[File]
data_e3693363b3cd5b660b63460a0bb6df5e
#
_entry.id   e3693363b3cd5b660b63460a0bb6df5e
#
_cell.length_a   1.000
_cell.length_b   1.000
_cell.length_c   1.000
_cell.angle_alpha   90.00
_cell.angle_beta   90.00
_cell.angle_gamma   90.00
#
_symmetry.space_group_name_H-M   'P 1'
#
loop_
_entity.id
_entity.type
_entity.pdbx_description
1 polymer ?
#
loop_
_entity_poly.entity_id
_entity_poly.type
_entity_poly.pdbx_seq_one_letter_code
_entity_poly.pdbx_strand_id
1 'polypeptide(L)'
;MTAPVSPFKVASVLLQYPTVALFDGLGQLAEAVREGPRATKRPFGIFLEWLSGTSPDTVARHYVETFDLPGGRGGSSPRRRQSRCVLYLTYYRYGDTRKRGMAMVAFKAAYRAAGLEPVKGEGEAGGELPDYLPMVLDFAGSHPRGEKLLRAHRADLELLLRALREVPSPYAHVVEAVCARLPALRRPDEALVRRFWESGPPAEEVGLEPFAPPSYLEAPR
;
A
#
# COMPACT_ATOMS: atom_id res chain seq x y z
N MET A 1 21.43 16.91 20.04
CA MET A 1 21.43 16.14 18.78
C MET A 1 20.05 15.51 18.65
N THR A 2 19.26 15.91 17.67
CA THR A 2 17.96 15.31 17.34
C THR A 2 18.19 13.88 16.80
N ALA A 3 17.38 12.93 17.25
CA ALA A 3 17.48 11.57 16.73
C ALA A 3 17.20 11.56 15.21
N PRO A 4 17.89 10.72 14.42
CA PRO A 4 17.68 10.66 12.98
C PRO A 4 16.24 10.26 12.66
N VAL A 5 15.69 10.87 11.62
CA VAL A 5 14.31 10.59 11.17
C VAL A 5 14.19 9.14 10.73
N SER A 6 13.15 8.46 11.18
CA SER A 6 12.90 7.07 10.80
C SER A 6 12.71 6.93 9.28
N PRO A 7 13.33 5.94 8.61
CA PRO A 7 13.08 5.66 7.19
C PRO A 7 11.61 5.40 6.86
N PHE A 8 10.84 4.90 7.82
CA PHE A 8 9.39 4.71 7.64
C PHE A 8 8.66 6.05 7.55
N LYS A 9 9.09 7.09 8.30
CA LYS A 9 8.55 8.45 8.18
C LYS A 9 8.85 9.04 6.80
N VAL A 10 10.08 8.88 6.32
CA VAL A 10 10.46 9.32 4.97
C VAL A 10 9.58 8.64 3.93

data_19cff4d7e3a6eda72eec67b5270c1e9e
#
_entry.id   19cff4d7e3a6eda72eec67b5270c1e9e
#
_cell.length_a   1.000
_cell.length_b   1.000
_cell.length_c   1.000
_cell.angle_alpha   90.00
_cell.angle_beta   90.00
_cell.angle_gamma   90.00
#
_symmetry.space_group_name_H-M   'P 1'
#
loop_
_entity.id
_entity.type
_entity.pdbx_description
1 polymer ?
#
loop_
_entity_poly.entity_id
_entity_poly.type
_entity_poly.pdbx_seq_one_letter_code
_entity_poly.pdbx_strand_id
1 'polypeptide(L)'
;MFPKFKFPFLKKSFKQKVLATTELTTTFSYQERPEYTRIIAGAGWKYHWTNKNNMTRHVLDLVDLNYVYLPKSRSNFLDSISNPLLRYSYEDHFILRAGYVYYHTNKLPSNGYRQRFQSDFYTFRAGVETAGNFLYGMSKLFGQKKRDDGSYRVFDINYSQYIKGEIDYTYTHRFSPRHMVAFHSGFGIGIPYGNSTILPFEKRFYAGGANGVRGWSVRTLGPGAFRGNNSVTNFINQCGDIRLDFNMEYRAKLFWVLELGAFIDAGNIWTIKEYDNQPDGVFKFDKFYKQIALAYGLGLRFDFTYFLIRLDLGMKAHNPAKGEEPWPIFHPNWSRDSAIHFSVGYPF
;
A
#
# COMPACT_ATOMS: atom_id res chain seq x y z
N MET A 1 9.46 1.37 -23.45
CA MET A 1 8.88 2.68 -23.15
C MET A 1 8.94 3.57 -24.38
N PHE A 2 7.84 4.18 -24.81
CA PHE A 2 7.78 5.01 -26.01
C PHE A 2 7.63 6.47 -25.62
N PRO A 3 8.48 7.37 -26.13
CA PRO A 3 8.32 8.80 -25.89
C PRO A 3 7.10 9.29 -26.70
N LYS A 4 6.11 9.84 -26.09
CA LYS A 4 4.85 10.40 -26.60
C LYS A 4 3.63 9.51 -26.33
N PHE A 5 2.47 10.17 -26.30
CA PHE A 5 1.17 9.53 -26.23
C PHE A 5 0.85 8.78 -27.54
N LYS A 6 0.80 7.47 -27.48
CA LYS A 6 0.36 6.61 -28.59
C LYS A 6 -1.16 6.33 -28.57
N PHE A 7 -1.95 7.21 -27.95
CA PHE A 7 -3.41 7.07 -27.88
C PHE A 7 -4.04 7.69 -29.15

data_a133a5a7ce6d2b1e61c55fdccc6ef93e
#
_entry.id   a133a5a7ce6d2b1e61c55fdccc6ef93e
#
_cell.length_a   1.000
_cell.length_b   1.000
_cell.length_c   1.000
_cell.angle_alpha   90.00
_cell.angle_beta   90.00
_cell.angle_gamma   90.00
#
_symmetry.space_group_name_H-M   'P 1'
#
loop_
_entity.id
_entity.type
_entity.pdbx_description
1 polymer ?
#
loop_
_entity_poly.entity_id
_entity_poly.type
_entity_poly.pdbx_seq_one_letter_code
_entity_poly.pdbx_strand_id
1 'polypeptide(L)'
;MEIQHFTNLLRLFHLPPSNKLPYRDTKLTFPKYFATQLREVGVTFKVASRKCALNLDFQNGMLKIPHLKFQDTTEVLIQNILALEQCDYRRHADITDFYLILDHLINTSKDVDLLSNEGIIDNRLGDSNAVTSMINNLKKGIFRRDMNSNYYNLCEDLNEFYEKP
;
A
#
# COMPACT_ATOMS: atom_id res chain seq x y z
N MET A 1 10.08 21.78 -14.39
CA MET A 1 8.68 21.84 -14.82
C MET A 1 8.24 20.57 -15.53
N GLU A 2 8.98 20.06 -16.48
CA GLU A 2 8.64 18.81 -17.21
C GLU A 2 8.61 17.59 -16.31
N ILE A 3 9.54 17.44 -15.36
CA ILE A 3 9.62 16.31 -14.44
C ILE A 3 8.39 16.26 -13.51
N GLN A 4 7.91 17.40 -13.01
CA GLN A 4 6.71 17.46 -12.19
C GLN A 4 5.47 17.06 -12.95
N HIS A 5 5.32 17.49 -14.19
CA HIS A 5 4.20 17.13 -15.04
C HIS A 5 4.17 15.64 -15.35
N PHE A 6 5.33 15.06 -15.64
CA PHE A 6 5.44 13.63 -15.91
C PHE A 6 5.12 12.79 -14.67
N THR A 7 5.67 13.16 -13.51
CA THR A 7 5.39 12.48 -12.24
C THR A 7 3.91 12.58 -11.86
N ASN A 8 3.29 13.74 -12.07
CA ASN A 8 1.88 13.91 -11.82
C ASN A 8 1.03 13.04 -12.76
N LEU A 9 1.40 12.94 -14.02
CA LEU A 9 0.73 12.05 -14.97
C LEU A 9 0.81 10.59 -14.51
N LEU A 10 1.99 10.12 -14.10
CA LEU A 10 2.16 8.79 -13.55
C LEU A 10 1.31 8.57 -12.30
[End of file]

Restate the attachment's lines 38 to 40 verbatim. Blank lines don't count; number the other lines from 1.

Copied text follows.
CA ALA A 3 17.48 11.57 16.73
C ALA A 3 17.20 11.56 15.21
N PRO A 4 17.89 10.72 14.42